Exploring the Use of Evidence Based Practice Questions to Improve the Search Process
Evidence Based Practice (EBP) is a relatively new approach that professionals are using to cope with the ever-growing body of literature in their fields. The goal of EBP is to effectively use this body of literature to improve professional practice, thus improving the quality of services. A major component of EBP is asking a focused, well-built question, referred to in this paper as an Evidence Based Practice Question (EBPQ). This paper reports the findings of an exploratory study that examines the use an EBPQ to respond to reference questions emailed to a university library reference desk. A purposive sample of 30 randomly selected reference emails was divided into two groups, the EBPQ group and the control group. The professional searcher who conducted the searches used the same approach in responding to each emailed reference question, except that the EBPQ group searches were guided by EBPQs, and the control group’s responses were not. The results indicate that searches guided by using EBPQs are more focused, apply more resources to the search process, and take less time than searches not guided by using EBPQs. These conclusions suggest that EBPQs appear to be useful for improving that search process and that further research is warranted.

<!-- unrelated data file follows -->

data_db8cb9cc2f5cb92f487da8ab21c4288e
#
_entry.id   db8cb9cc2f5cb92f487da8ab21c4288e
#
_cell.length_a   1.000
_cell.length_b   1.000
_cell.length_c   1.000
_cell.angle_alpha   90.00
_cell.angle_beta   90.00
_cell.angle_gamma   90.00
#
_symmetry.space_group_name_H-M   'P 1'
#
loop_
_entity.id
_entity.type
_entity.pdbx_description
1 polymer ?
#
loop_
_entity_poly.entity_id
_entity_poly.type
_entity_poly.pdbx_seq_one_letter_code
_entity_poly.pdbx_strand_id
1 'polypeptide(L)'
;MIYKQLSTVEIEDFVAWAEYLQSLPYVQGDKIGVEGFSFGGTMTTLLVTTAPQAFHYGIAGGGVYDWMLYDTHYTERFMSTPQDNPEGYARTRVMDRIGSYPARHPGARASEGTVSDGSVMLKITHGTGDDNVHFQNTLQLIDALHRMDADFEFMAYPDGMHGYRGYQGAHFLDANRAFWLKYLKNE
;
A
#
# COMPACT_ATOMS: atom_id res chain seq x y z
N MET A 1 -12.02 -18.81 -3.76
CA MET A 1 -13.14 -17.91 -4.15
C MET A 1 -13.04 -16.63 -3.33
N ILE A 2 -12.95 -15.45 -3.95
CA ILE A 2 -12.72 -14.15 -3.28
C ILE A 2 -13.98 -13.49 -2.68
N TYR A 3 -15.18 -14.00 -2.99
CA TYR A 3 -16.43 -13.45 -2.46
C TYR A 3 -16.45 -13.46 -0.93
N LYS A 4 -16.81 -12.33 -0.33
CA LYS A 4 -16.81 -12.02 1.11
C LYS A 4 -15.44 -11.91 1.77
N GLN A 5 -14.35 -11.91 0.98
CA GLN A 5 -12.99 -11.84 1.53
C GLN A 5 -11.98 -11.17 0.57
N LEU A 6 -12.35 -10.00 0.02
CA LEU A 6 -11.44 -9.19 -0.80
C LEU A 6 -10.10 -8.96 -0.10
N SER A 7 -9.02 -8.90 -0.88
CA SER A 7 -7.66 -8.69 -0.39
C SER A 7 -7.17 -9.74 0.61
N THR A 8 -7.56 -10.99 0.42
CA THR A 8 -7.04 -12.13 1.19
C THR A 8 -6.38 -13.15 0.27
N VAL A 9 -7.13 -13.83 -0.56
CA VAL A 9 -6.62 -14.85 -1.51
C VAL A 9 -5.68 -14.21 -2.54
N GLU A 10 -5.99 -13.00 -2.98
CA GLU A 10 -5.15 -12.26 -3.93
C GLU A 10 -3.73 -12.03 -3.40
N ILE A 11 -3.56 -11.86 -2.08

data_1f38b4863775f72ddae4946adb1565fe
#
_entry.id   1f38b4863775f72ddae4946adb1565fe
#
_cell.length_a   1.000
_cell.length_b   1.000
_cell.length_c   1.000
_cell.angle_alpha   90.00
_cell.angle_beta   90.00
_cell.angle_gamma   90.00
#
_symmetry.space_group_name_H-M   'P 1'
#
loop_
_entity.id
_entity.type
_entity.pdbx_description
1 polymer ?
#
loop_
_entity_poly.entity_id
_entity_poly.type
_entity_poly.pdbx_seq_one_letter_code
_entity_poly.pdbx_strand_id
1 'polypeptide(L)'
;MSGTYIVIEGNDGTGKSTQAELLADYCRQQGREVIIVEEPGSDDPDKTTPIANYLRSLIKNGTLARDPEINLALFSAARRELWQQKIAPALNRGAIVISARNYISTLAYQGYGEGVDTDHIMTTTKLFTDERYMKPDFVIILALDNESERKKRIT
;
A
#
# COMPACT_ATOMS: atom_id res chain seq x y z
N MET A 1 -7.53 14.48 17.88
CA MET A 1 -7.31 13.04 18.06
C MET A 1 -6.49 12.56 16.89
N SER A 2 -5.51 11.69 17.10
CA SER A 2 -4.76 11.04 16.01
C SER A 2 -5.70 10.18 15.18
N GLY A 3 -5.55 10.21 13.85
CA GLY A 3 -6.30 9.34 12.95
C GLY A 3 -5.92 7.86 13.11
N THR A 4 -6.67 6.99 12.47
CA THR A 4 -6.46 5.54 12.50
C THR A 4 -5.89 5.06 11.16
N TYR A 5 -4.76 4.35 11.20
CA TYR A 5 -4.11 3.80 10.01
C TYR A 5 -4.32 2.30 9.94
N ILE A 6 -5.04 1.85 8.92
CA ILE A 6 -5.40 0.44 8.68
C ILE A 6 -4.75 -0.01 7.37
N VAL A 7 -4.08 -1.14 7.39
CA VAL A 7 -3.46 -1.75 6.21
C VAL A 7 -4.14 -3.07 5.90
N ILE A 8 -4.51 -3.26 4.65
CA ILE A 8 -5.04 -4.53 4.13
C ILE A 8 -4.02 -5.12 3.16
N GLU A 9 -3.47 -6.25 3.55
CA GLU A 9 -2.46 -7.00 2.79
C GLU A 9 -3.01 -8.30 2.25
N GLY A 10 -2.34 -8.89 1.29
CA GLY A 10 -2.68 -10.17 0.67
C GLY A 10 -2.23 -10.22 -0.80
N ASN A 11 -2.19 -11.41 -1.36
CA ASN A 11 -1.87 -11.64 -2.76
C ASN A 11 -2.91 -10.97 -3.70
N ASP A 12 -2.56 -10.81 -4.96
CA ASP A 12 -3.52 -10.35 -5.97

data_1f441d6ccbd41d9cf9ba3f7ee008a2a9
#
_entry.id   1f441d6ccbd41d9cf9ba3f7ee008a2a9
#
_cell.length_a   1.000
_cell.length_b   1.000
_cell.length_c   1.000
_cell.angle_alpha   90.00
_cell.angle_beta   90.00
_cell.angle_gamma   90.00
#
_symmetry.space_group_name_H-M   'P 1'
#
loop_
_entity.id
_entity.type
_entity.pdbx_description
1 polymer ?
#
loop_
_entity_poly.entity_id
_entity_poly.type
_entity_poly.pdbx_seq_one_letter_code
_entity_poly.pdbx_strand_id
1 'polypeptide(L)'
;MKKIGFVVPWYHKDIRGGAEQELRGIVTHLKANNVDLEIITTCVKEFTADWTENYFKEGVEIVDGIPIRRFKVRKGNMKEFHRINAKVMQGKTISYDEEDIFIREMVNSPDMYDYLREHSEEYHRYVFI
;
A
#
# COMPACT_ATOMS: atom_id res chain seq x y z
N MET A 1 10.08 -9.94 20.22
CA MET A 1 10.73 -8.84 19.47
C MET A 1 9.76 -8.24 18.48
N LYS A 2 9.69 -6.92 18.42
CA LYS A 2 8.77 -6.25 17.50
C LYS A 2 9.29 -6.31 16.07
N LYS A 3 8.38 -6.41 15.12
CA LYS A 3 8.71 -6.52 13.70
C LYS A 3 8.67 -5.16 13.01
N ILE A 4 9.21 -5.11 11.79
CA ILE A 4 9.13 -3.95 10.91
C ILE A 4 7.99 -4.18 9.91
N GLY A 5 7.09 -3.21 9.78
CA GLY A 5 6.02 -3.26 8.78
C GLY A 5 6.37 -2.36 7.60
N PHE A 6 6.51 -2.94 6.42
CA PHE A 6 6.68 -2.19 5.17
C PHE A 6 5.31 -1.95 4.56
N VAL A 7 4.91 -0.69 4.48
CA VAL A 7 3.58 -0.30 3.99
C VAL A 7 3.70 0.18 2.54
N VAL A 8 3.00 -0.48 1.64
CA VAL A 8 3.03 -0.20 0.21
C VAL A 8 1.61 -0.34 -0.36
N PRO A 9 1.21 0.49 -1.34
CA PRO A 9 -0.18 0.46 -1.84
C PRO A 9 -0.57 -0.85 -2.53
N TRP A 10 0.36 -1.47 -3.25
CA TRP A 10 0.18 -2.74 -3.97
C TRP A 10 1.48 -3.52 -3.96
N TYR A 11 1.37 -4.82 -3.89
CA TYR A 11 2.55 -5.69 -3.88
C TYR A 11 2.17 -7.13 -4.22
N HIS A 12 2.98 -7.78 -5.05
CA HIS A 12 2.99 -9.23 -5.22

Advisor:Joanne G. Marshall
School:University of North Carolina at Chapel Hill
School Location:USA - North Carolina
Source Type:Master's Thesis
Keywords:evidence based practice query formulation online information storage and retrieval
Date of Publication:04/09/2007